Advertisement

A Calif. Woman Searched for Answers About Abusive Step-Grandfather. Did She Uncover a Serial Killer?

'The Truth About Jim' premieres today on Max

<p>Courtesy Max</p> Sierra Barter

Courtesy Max

Sierra Barter

A new four-part docuseries premiering today on Max follows one California woman’s quest to uncover the truth about her deceased step-grandfather by confronting her traumatic past and the secrets that have plagued her family for generations.

The Truth About Jim, from director Skye Borgman, Investigation Discovery (ID) and Imagine Documentaries, delves into how 32-year-old Sierra Barter, her mother Shannon Barter, and her grandmother Judy Mordecai bravely pursue the truth about a mystery that could change their lives forever: Was Jim Mordecai a notorious serial killer?

All four episodes premiere today exclusively on Max.

(A trailer is shown below.)

In the San Francisco Bay Area, Mordecai was a respected teacher to most, but to others, including his family, he was a monster with a history of physical violence and sexual assault against women and girls. As Sierra embarks on a journey that includes meetings with a private investigator and law enforcement, as well as interviews with extended family members, she begins to put together a horrifying image of the man her step-grandfather was.

<p>Courtesy Max</p>

Courtesy Max

PEOPLE spoke with director Skye Borgman about how she ensured the family’s story was conveyed sensitively.

“I do feel that when you're telling a story like this, there's just a lot of care that needs to be taken and understanding and empathy brought to the storytelling and how this trauma is represented,” says Borgman, who is best known for her work on the 2017 Netflix documentary film Abducted in Plain Sight, about a woman, Jan Broberg, who as a child was abducted twice by the same man and sexually assaulted.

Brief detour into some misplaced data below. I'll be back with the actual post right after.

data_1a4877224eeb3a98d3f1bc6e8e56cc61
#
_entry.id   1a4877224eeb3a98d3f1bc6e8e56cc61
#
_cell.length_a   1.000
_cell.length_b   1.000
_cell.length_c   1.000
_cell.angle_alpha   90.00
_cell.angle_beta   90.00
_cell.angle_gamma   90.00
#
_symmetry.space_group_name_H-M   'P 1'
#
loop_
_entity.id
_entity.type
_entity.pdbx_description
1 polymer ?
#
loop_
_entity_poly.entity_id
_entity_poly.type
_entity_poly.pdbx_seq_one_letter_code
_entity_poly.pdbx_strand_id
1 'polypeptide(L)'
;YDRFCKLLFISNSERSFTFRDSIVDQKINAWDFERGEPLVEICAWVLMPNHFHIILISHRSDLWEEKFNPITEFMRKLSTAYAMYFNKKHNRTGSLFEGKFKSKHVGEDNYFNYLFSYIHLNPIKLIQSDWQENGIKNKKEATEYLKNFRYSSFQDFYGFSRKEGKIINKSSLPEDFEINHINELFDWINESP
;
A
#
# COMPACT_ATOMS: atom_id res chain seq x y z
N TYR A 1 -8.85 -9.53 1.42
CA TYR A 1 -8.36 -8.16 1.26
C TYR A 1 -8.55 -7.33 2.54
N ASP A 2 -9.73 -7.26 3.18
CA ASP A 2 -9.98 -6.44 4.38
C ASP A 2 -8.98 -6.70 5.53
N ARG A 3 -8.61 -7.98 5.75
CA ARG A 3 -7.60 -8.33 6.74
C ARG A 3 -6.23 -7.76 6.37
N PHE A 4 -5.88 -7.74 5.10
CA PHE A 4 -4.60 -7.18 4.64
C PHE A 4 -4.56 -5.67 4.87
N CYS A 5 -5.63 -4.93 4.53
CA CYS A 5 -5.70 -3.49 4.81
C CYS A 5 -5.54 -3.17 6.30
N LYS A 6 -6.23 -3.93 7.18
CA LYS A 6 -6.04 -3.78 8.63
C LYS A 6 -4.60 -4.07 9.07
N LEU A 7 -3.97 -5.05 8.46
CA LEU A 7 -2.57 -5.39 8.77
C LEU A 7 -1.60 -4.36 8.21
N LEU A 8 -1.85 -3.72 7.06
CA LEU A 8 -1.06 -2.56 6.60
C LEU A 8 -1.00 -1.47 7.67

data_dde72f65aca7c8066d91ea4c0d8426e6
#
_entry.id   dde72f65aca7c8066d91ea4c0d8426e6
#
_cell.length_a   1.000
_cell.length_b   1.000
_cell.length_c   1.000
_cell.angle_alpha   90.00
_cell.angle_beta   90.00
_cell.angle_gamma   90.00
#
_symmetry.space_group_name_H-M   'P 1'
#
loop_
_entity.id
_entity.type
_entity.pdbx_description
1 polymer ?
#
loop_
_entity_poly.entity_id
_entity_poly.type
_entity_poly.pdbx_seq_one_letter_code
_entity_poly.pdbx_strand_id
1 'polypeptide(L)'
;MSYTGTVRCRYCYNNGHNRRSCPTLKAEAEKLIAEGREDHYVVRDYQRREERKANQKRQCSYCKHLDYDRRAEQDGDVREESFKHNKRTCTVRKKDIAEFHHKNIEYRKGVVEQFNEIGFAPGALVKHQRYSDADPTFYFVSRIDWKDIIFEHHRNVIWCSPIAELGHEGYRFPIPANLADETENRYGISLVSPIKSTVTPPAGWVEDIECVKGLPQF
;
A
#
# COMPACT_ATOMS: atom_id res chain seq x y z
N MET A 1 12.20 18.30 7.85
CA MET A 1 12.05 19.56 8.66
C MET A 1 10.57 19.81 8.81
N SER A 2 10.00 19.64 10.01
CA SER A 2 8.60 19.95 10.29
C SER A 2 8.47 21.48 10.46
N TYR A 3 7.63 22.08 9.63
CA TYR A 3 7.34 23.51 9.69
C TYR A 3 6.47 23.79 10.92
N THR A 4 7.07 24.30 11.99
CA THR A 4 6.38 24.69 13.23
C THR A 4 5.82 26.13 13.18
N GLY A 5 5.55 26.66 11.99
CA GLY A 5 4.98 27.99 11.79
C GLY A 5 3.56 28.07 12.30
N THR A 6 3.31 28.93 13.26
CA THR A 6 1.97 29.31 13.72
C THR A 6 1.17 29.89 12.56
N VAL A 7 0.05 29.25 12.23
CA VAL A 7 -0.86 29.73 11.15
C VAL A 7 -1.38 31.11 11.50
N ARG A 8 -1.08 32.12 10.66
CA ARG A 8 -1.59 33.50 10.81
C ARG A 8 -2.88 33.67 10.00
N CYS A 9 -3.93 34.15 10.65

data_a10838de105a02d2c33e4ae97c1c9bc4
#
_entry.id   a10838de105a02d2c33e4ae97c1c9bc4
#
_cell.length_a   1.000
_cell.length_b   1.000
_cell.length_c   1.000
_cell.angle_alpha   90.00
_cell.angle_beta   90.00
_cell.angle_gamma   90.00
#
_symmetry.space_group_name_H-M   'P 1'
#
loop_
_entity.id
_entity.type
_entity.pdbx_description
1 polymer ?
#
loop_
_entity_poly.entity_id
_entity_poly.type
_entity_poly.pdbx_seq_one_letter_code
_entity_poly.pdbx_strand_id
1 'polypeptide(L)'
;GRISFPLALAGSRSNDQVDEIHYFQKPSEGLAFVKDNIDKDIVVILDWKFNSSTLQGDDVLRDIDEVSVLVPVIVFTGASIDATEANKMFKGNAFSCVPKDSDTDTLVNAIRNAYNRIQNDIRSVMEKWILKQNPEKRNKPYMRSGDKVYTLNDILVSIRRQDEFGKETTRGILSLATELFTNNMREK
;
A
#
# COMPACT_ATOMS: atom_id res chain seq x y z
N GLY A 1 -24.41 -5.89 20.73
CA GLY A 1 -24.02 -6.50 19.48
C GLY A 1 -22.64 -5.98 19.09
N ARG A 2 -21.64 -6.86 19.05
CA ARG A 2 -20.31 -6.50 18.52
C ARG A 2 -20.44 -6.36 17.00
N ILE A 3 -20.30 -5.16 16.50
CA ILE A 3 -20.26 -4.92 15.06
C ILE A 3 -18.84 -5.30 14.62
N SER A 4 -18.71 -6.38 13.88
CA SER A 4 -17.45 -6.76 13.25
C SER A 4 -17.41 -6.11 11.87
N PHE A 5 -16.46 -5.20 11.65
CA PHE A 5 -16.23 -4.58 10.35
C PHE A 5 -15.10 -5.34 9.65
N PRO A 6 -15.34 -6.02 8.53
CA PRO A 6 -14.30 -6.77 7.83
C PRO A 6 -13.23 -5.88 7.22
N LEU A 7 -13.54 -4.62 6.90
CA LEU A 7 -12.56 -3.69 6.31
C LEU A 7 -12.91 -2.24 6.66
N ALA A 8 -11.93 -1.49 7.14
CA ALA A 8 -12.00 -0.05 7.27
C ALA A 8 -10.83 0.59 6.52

“[Also] being very conscientious of the family and being very aware of what things can be triggering and re-triggering [and] having open conversations about that.”

Want to keep up with the latest crime coverage? Sign up for  PEOPLE's free True Crime newsletter for breaking crime news, ongoing trial coverage and details of intriguing unsolved cases.

Borgman says the message she hopes viewers will take away from the docuseries is the need of having open conversations with family members about painful situations. This, says Borgman, can be the first step toward healing for some.

“I think it is helpful to know that other people go through this and that the trauma is everywhere, and that it's not something that has to be debilitating, but it can be something that can be talked about and shared,” she tells PEOPLE.

<p>Courtesy Max</p>

Courtesy Max

Borgman adds, “They're really just such incredible people to have these fears, have these ideas, have this potential idea that somebody in their family could have done some terrible things and to talk about it in such a public way.”

PEOPLE also recently spoke with Sierra, who shared the same sentiment.

“For me, I think if one person who watches the show, if it changes their life in terms of coming forward or knowing that they have support, knowing that there are other people out there going through things that they've done, then I've done my job and that makes the whole thing worth it for me,” Sierra tells PEOPLE.

The Truth About Jim premieres today on Max.

For more People news, make sure to sign up for our newsletter!

Read the original article on People.